Leon comes to find that there are no real absolutes in life and that he doubts all the certainties of his revolutionary parents and colleagues. It’s only by distancing yourself from your target that you can really carry out a successful, dramatic assassination – if you are too close to your object it becomes impossible.


As we know, the fortunes of those involved in revolutionary actions rise and fall, ebb and flow, and the life of Leon M. is no different. His past is gradually revealed as the novella goes on; from small-time rebel to powerful commissar to ousted official, nothing was certain in the early 20th century. Nemirovsky is clever enough to draw discreet parallels between the rise and fall of Courilof’s career and that of Leon M., as if to say that whatever your creed or belief, the vagaries and shifts of control of power will allow you no rest.

Nemirovsky was a fine writer, and I very much enjoyed this novella which took me outside of the world she normally writers of, and instead into something more like that in Joseph Conrad’s “The Secret Agent”. I’m so glad I decided to pick this volume up in the Samaritan’s Book Cave – my discovery of Irene Nemirovsky’s work has been a joy!

Discovering a lost masterpiece – at last!


Suite Francaise by Irene Nemirovsky

Well, what to say? After my rediscovery of Irene Nemirovsky’s wonderful writing recently through her novellas, I figured that now was the time to have another attempt at “Suite Francaise”, the book which brought her to the attention of most modern readers. So I rescued my copy from the charity box and took it with me when I was rushing about, organising things for the Aged Parents. And it proved to be the ideal read!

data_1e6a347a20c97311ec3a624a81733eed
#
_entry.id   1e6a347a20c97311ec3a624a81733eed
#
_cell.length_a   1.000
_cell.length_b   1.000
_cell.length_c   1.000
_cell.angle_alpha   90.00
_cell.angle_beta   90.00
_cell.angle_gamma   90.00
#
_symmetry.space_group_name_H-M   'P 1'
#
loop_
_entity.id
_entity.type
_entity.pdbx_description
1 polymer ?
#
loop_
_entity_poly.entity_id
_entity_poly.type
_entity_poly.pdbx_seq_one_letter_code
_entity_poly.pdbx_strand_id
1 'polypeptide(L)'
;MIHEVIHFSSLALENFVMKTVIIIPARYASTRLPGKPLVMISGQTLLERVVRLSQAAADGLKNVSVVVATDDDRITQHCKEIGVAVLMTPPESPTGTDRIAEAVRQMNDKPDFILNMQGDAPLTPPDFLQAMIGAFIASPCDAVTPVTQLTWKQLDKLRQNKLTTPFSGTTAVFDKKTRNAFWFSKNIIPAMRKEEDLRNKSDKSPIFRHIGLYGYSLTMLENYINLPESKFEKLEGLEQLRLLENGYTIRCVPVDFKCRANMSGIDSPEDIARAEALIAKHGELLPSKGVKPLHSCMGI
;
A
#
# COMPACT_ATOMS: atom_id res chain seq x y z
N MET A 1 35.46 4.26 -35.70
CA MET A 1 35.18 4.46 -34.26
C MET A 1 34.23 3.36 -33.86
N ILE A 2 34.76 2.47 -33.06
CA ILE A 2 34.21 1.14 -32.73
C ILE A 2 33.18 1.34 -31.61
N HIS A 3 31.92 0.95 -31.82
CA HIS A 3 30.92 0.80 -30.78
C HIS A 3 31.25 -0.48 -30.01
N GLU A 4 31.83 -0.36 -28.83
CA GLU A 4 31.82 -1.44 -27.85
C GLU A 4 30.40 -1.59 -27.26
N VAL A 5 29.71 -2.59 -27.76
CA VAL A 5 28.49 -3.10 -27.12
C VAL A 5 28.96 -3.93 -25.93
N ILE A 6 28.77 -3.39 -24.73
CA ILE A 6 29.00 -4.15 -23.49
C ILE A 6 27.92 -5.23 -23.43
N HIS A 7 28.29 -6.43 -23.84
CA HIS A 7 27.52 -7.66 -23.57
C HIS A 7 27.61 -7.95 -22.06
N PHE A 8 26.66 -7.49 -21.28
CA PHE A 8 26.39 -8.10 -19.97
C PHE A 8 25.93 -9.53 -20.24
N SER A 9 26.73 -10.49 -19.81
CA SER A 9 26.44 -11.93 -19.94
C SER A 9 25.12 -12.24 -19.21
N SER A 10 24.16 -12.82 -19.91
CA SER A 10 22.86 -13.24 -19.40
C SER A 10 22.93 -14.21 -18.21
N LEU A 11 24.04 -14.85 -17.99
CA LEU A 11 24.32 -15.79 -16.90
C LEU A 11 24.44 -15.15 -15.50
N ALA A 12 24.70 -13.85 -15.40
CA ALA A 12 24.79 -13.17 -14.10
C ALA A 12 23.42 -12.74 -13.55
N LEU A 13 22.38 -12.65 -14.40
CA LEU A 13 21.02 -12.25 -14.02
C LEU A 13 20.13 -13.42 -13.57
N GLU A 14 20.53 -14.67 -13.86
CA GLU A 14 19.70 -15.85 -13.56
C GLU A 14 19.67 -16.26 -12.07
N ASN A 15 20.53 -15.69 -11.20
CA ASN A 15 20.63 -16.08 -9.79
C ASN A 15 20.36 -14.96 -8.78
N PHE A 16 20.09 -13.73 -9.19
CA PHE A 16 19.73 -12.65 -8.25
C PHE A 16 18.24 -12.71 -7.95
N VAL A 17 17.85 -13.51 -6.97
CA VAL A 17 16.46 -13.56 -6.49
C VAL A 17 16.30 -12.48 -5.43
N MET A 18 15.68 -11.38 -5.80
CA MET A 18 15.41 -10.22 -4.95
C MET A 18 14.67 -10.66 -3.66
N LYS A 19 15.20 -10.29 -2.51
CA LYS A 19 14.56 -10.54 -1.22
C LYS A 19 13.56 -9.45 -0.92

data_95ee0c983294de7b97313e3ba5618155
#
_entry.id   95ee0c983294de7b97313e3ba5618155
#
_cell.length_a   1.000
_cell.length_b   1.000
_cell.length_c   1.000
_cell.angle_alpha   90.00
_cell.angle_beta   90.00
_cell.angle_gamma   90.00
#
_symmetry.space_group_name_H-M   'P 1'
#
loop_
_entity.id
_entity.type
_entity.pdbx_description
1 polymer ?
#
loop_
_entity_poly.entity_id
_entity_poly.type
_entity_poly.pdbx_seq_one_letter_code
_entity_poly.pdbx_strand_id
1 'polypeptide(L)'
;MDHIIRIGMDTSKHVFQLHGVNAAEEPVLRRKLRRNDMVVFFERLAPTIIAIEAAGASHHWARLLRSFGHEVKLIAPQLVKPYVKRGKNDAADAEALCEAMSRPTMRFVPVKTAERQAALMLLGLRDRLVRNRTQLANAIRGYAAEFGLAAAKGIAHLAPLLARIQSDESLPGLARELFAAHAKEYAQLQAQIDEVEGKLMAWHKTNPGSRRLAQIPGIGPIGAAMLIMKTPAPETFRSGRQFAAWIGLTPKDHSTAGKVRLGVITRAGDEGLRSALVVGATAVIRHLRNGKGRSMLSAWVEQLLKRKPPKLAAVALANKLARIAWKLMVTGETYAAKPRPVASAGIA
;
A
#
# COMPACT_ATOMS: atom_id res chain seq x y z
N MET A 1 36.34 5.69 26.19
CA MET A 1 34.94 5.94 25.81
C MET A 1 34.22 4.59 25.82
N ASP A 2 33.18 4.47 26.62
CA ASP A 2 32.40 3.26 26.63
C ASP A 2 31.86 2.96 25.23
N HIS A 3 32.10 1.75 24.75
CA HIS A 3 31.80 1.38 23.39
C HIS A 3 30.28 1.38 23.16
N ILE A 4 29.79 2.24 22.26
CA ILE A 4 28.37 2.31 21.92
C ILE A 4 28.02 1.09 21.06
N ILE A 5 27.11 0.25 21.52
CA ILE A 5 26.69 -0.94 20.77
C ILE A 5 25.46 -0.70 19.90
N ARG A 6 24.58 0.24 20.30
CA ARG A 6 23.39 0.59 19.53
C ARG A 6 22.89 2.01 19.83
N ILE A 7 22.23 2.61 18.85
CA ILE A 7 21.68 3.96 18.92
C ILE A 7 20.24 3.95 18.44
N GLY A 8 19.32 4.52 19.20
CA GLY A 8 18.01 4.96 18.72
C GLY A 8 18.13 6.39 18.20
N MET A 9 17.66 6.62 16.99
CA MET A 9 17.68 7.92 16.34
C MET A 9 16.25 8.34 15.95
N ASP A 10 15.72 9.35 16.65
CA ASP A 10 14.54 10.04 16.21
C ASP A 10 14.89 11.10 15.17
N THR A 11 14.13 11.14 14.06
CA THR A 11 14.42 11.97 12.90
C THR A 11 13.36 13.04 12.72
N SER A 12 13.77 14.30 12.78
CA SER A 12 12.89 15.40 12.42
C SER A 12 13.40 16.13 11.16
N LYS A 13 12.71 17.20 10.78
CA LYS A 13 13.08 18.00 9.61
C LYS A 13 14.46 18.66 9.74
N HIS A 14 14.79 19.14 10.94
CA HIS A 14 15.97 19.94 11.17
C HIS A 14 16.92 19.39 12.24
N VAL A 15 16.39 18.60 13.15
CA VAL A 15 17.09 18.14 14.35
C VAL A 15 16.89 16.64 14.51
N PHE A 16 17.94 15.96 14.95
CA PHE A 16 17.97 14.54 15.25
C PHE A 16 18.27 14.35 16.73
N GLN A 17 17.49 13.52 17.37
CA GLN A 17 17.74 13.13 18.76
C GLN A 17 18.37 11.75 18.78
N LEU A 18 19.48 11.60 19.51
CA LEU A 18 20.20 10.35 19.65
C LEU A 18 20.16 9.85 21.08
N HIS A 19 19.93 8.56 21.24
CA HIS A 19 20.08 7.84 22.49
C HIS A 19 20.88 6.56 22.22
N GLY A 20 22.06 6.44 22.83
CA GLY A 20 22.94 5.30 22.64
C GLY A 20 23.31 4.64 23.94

SF was of course never completed, as Nemirovsky was taken to Auschwitz and murdered by the Nazis. So what we are left with is two sections of a projected five-part work, the surviving ones being “Storm in June” and “Dolce”. The first tells of the fall of Paris in June 1940, following a broad cross-section of the populace as they flee the city; the second focuses on a small village after the occupation by the Germans, showing how the various people cope with the presence of the enemy in their midst.


There are connections between the two parts, with certain characters featuring more in “Dolce” than others, though we still see glimpses of all. And what a range of characters they are too: including the Pericands, a large and prosperous family, running away with as many possessions as they can carry; the writer Gabriel Corte and his mistress; Charles Langelet, an aesthete whose only concern is his works of art; and the Michauds, lowly bank employees who are desperately worried about their son, who is off fighting and has gone missing.